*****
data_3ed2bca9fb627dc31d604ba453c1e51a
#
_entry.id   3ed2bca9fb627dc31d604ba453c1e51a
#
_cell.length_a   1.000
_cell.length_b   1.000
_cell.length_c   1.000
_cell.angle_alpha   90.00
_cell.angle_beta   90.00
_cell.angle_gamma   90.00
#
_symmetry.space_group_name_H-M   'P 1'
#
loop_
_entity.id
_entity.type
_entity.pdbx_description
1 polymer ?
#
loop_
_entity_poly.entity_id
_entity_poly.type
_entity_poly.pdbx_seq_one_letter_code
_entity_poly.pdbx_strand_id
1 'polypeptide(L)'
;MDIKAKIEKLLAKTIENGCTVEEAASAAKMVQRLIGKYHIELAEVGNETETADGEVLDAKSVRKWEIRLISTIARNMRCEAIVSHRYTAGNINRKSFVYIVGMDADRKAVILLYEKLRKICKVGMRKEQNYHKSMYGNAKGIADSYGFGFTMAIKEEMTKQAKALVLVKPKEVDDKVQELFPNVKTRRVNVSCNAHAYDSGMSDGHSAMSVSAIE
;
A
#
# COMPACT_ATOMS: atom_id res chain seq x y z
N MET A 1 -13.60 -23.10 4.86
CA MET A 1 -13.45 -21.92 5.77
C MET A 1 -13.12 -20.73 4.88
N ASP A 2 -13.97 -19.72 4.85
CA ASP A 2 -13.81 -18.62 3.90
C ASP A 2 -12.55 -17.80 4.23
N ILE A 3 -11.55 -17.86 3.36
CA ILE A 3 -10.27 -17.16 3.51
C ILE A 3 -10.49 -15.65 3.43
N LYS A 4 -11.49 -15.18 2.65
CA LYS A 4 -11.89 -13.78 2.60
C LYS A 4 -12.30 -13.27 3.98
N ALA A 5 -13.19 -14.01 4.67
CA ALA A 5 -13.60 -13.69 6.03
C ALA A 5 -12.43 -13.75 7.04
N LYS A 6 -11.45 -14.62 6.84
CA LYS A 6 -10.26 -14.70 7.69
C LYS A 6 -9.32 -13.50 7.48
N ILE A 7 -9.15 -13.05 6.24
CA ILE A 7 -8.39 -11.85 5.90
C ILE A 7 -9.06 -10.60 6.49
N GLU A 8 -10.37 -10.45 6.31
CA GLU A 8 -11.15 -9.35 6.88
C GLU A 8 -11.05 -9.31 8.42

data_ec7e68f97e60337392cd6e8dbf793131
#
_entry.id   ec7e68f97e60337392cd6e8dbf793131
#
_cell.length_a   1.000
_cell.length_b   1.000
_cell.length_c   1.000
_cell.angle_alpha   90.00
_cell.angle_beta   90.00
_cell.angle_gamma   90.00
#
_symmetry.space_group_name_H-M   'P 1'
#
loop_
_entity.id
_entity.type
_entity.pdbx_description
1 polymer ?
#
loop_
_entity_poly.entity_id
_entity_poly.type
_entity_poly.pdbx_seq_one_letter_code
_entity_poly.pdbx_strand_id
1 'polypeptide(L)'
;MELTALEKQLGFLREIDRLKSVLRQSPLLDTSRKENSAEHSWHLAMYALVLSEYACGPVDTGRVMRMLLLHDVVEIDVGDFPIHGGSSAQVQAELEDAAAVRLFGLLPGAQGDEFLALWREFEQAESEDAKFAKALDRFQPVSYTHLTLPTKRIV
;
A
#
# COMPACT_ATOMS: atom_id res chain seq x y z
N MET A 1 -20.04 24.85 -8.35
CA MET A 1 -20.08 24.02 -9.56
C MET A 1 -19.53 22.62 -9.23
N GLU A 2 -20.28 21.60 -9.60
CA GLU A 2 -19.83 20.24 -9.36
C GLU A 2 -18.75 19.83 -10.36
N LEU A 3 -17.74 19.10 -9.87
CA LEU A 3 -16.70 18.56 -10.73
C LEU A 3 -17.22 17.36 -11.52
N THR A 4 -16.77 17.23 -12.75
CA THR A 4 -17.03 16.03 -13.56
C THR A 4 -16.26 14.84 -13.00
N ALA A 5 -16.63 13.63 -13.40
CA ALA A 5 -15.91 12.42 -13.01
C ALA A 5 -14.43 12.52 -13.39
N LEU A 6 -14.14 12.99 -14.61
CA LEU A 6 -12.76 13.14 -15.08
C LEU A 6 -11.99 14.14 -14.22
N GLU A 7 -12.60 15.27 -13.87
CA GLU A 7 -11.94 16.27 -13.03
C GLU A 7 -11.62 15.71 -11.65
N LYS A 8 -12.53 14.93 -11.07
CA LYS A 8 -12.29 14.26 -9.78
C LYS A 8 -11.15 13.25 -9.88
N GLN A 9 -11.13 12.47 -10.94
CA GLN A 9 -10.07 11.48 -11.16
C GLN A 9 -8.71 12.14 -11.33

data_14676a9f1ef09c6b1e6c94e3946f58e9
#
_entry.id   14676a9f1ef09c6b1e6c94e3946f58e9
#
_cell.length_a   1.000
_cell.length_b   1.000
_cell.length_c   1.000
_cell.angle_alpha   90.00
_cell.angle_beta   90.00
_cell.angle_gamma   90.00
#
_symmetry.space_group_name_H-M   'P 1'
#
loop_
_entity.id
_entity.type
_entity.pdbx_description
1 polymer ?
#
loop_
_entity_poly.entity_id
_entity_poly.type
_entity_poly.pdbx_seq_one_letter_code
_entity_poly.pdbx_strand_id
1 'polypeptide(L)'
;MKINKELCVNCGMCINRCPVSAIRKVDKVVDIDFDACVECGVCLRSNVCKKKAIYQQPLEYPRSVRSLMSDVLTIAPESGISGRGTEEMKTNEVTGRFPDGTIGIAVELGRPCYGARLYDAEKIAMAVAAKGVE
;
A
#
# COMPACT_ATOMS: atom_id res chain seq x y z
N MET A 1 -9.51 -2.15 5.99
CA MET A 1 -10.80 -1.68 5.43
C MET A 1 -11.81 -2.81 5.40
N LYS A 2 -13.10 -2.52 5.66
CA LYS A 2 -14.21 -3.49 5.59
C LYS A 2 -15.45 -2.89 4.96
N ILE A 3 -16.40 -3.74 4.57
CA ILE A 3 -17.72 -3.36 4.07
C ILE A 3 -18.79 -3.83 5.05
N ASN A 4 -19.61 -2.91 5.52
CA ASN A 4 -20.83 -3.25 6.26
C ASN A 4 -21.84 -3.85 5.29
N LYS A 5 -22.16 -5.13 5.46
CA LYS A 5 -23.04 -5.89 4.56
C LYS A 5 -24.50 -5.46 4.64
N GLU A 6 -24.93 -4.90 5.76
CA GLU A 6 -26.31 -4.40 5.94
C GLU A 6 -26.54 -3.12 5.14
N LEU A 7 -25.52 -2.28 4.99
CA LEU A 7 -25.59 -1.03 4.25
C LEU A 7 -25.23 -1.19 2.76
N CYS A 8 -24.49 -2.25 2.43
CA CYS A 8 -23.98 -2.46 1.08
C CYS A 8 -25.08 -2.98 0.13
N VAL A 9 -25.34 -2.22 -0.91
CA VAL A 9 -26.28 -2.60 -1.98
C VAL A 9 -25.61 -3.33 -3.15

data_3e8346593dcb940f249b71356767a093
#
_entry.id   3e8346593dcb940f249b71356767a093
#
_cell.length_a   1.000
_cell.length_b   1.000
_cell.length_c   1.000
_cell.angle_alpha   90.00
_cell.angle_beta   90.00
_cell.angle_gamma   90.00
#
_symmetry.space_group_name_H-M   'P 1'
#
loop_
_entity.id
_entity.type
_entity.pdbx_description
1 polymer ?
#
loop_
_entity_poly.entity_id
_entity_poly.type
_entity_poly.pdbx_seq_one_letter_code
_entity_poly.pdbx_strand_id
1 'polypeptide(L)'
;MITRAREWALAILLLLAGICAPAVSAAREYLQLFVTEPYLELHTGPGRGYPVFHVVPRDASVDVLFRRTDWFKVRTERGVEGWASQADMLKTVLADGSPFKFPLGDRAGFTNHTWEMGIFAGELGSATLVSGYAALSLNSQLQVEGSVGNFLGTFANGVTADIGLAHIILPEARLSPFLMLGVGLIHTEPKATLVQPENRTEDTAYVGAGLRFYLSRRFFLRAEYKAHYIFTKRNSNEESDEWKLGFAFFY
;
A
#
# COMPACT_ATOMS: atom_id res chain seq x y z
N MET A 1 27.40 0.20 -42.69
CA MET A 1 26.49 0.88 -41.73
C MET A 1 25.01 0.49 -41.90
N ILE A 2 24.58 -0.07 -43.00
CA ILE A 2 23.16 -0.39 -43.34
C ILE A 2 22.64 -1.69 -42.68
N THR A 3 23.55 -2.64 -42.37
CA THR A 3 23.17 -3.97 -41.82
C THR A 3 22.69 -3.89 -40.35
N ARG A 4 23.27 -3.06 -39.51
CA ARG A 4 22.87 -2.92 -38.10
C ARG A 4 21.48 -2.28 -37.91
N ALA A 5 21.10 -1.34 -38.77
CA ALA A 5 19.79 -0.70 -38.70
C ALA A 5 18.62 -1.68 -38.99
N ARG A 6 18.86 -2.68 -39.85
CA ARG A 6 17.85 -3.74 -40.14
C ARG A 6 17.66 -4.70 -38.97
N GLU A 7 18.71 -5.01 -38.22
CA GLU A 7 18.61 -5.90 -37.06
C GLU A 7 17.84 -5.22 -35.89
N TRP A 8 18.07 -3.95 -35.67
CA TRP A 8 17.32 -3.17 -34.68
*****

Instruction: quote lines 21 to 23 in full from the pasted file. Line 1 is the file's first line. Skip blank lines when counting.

_entity_poly.entity_id
_entity_poly.type
_entity_poly.pdbx_seq_one_letter_code